Increase in Tear Film Lipid Layer Thickness Following Treatment of Meibomian Gland Dysfunction

Part of the Advances in Experimental Medicine and Biology book series (AEMB, volume 350)


Meibomian gland lipid secretions contribute to the formation of a stable tear film. Meibomian gland dysfunction may result in dry eye symptoms, keratoconjunctivitis (Keith, 1967; McCulley and Sciallis, 1977) and contact lens intolerance (Henriquez and Korb, 1981), presumably due to an inadequate tear film lipid layer secondary to the meibomian gland dysfunction (MGD) itself. The presence of dysfunctional meibomian glands can often be indicated by serrated and inflamed eyelid margins, although in some instances, signs of inflammation may be lacking. In contrast to normal meibomian glands whose orifices open easily and secrete transparent sebum upon gentle expression, the dysfunctional meibomian gland requires forceful digital pressure to elicit expression of sebum, which is generally cloudy in appearance. Frequently, sebum may not be released from dysfunctional meibomian glands even with forceful digital pressure. The present prospective study evaluated whether a program of manual expression of the meibomian glands of patients with a diagnosis of MGD could increase tear film lipid layer thickness by relieving meibomian gland obstruction.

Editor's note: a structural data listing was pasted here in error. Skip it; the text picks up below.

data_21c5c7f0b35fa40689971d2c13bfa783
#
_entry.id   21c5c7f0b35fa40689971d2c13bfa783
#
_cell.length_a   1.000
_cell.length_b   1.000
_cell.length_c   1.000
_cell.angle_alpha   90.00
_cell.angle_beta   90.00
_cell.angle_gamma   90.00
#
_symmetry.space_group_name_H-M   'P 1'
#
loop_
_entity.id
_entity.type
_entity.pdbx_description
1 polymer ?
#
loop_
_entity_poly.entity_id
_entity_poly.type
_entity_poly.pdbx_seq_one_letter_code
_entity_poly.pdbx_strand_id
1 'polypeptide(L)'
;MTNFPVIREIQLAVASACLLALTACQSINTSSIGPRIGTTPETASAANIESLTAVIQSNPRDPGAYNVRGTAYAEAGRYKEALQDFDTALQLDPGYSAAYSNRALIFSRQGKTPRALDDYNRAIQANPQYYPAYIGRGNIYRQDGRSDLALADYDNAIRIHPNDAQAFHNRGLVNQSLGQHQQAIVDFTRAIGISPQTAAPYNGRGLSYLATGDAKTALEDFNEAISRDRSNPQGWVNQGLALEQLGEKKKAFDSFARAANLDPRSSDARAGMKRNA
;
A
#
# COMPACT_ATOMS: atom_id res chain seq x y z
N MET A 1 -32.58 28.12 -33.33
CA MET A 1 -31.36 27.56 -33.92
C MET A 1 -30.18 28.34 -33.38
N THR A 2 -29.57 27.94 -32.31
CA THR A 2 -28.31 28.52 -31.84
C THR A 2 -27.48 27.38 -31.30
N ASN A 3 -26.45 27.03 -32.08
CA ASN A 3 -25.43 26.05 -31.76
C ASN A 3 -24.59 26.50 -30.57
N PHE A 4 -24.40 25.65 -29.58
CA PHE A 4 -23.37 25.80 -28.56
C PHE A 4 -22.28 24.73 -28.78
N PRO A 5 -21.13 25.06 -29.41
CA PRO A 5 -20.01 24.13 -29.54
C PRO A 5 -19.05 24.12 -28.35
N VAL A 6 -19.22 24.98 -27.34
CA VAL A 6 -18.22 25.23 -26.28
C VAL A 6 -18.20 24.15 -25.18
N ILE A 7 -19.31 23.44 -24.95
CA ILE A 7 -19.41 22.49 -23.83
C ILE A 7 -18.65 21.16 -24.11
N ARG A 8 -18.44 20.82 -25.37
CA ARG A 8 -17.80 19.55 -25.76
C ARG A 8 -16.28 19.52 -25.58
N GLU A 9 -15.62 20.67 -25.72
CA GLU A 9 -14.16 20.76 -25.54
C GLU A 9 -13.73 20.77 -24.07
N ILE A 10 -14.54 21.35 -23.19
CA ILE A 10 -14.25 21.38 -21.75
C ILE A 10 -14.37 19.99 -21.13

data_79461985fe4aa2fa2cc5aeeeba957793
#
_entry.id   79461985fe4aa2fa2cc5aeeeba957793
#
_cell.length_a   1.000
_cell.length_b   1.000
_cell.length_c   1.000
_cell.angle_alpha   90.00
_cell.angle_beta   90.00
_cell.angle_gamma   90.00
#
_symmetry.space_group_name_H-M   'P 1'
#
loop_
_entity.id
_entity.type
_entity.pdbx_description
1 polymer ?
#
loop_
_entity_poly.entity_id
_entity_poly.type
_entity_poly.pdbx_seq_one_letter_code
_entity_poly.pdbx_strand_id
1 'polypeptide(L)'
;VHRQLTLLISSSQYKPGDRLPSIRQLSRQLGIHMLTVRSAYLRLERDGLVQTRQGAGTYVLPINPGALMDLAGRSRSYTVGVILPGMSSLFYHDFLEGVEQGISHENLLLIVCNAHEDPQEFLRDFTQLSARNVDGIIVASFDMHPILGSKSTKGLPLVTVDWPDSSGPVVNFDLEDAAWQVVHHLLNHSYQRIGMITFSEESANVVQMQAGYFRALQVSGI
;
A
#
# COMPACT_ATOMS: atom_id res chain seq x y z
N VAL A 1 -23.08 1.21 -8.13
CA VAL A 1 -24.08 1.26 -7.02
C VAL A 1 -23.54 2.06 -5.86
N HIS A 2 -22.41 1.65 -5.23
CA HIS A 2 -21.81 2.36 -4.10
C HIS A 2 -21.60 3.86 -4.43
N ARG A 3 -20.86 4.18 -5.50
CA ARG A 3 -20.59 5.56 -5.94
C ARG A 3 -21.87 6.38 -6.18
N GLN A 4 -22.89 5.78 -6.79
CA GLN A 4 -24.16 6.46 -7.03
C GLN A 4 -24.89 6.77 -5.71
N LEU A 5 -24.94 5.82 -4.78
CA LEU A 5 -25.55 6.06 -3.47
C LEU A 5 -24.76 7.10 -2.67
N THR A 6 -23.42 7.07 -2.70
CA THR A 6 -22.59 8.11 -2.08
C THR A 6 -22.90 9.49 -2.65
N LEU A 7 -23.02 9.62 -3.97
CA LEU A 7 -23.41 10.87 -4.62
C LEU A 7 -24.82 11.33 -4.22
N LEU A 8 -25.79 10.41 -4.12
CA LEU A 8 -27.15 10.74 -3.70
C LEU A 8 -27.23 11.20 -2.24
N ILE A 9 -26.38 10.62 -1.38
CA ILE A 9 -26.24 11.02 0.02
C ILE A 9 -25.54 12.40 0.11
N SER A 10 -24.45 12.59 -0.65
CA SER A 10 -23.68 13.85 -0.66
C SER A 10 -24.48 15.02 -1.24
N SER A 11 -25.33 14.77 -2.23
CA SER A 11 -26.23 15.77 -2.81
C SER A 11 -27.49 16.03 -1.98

Meibomian Gland Dominant Color Contact Lens Wear Eyelid Margin Dilate Blood Vessel 
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Copyright information

© Springer Science+Business Media New York 1994

Authors and Affiliations

  1. 1.BostonUSA
  2. 2.Department of OphthalmologyHarvard Medical SchoolBostonUSA
  3. 3.Schepens Eye Research InstituteBostonUSA

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